The Conestoga Club takes a windy hike along Pequea

The club last year during one of their outdoor adventures.

Alexander Bershtein

Staff Writer

The Adventure to Cold Cave, also known as Windy Cave, with the Conestoga club here at Millersville was quite thrilling. The cave is in Pequea, a southward drive from Lancaster. It’s the biggest cave network in Pennsylvania created by tectonic plates. It was a mixture of a minor hike in the woods on a mountainside overlooking the Susquehanna and exhilarating experience squirming and shimmying through cave networks.

 

The caves require those visiting to bring their own sources of light as the crisscrossing of cave-networks negates light to have any leeway throughout most of the its passages. At certain points the groups of hikers turned off their lights to show the complete pitch black darkness. Extinguishing that light seemed to either terrify, calm, or baffle certain m

embers of the group.

The temperature was another feature of the cave that was fascinating. The temperature was between 30 degrees Fahrenheit and 50 degrees Fahrenheit. Most of the group loved the temperature compared to the heat they experienced on their trek to the cave from the road. When the rocks were first touched by the newest members the group they were aghast.

The cave has been explored for many years, and the group came across markers

of that past, whether it was burnt-out candles, bottles, spray paint, or footprints. The place is a tourist attraction that hallmarks various level

The club last year during one of their outdoor adventures.
PHOTO COURTESY OF GETINVOLVED.COM

s of difficulty. One of the head guidesofthetourconstantly told everyone, “challenge by choice.” Occasionally, some members stayed behind at certain areas. Those that were more daring, or brave came into parts of the cave where less people had transverse. There was more of the décor of moss and mica than man made leftover adornments.

The cave is known for more exits than entrances. This is because there are two openings that you can see where you are entering to. The others would require you to slide precariously into unknown territory.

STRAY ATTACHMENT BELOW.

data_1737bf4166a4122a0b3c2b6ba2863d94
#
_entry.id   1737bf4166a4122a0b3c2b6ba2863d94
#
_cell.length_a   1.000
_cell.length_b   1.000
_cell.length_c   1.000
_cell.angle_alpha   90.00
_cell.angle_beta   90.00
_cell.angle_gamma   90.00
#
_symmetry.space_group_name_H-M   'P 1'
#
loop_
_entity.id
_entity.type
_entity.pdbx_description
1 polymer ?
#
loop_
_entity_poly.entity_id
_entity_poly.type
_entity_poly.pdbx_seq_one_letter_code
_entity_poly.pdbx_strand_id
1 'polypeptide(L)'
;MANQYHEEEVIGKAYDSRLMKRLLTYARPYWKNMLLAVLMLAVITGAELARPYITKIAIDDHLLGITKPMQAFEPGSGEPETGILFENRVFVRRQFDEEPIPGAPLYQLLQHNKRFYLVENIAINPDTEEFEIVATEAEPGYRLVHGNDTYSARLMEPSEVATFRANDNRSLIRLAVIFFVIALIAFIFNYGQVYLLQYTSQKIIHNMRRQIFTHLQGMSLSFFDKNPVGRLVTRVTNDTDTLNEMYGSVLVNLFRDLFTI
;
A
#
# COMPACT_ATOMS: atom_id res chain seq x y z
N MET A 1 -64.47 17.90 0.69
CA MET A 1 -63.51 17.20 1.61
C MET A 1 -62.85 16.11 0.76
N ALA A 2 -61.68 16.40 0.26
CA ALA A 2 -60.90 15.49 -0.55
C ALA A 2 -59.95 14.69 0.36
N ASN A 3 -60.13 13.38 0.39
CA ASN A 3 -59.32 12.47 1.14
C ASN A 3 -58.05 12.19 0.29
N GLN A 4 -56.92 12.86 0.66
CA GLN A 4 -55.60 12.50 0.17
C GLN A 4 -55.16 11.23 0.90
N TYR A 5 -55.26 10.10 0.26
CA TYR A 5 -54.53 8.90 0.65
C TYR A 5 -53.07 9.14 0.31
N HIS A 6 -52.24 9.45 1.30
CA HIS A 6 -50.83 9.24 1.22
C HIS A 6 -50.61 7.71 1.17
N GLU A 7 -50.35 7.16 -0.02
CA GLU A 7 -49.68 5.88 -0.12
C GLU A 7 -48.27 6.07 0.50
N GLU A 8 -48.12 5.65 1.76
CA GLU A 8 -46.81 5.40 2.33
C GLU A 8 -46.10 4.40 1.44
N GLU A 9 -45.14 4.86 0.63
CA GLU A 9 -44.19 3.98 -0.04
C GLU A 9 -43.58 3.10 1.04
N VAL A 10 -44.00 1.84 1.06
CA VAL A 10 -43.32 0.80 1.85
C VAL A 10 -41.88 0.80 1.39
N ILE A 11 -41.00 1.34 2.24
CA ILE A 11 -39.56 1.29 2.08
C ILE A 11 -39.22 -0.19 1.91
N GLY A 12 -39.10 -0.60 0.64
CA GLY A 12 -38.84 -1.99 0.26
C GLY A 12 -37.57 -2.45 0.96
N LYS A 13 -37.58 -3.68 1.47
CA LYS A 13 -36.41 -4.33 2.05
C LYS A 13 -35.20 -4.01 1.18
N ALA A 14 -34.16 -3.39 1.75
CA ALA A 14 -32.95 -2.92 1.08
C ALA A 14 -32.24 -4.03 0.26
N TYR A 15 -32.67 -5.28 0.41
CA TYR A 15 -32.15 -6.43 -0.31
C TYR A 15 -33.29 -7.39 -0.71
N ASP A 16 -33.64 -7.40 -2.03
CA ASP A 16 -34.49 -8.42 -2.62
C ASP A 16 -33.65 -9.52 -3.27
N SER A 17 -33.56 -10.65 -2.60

A collective amount of 19 came along for the adventure through cave-networks, crossways, crevices, and chasms.

Though, the caves are not to be taken lightly. A checklist of rules should be set before going into these caves:

Rule 1: Bring a Guide, or someone who knows which pathways are best appropriate for the group exploring.

Rule 2: If you have claustrophobia, do not go.

Rule 3: Wear Trousers, sneakers/boots, and a non-baggy shirt

Rule: 4: Do not trust your pockets, secure strapped bag, or just do not bring loose items.

Rule 5: During the winter, ice forms inside the cave. It will probably be best to not go directly after winter, to avoid the ice.

Found in the description on Get Involved, The Conestoga Club was formed in 1996 to help educate the community about local natural environments. They plan hiking trips with its members and encourage people to take self-guided trips. They are now in the process of creating seed beds for native flowers that will be transplanted to the Bush and other local areas. These activities inherently give members a sense of closeness to nature which helps build a sense of responsibility to our environment. They sometimes participate in things such as tree planting, trail clean-ups, and other demonstrations of environmental stewardships club meets every Thursday night at 7 p.m. in McComsey Hall, room 206. If you are an outdoor person who loves adventure, you can stop by at one of the meetings.

 

 

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